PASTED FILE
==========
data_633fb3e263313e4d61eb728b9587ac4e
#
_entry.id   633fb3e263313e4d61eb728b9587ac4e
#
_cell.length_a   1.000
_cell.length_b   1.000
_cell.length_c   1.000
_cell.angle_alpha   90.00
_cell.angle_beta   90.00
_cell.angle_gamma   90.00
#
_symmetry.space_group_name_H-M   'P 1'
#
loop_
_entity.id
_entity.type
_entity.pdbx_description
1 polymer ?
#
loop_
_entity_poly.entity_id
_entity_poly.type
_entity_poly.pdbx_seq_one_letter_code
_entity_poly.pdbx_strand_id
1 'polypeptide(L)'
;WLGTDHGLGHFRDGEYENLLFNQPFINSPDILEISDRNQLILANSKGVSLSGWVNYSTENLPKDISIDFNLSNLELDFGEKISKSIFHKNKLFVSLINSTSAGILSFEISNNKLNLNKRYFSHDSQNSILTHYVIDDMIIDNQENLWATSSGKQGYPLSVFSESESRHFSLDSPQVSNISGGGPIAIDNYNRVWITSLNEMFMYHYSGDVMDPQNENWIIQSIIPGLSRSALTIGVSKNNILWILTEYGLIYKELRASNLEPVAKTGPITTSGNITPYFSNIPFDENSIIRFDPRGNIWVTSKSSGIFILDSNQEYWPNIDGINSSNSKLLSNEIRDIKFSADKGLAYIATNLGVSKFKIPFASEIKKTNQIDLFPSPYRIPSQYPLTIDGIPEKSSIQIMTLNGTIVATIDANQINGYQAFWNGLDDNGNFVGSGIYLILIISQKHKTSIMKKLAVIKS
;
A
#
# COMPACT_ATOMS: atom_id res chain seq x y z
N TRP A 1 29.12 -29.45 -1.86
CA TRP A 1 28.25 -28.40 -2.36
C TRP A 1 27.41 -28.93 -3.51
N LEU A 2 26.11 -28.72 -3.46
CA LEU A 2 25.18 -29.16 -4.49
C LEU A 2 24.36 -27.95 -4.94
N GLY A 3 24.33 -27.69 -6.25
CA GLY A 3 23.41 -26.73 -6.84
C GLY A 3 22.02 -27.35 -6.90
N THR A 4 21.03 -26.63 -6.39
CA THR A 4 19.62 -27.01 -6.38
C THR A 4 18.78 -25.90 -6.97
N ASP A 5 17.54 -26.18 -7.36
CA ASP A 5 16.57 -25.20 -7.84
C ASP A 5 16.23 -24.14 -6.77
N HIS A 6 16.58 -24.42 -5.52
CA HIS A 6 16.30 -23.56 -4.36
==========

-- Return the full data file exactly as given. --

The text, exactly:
data_633fb3e263313e4d61eb728b9587ac4e
#
_entry.id   633fb3e263313e4d61eb728b9587ac4e
#
_cell.length_a   1.000
_cell.length_b   1.000
_cell.length_c   1.000
_cell.angle_alpha   90.00
_cell.angle_beta   90.00
_cell.angle_gamma   90.00
#
_symmetry.space_group_name_H-M   'P 1'
#
loop_
_entity.id
_entity.type
_entity.pdbx_description
1 polymer ?
#
loop_
_entity_poly.entity_id
_entity_poly.type
_entity_poly.pdbx_seq_one_letter_code
_entity_poly.pdbx_strand_id
1 'polypeptide(L)'
;WLGTDHGLGHFRDGEYENLLFNQPFINSPDILEISDRNQLILANSKGVSLSGWVNYSTENLPKDISIDFNLSNLELDFGEKISKSIFHKNKLFVSLINSTSAGILSFEISNNKLNLNKRYFSHDSQNSILTHYVIDDMIIDNQENLWATSSGKQGYPLSVFSESESRHFSLDSPQVSNISGGGPIAIDNYNRVWITSLNEMFMYHYSGDVMDPQNENWIIQSIIPGLSRSALTIGVSKNNILWILTEYGLIYKELRASNLEPVAKTGPITTSGNITPYFSNIPFDENSIIRFDPRGNIWVTSKSSGIFILDSNQEYWPNIDGINSSNSKLLSNEIRDIKFSADKGLAYIATNLGVSKFKIPFASEIKKTNQIDLFPSPYRIPSQYPLTIDGIPEKSSIQIMTLNGTIVATIDANQINGYQAFWNGLDDNGNFVGSGIYLILIISQKHKTSIMKKLAVIKS
;
A
#
# COMPACT_ATOMS: atom_id res chain seq x y z
N TRP A 1 29.12 -29.45 -1.86
CA TRP A 1 28.25 -28.40 -2.36
C TRP A 1 27.41 -28.93 -3.51
N LEU A 2 26.11 -28.72 -3.46
CA LEU A 2 25.18 -29.16 -4.49
C LEU A 2 24.36 -27.95 -4.94
N GLY A 3 24.33 -27.69 -6.25
CA GLY A 3 23.41 -26.73 -6.84
C GLY A 3 22.02 -27.35 -6.90
N THR A 4 21.03 -26.63 -6.39
CA THR A 4 19.62 -27.01 -6.38
C THR A 4 18.78 -25.90 -6.97
N ASP A 5 17.54 -26.18 -7.36
CA ASP A 5 16.57 -25.20 -7.84
C ASP A 5 16.23 -24.14 -6.77
N HIS A 6 16.58 -24.42 -5.52
CA HIS A 6 16.30 -23.56 -4.36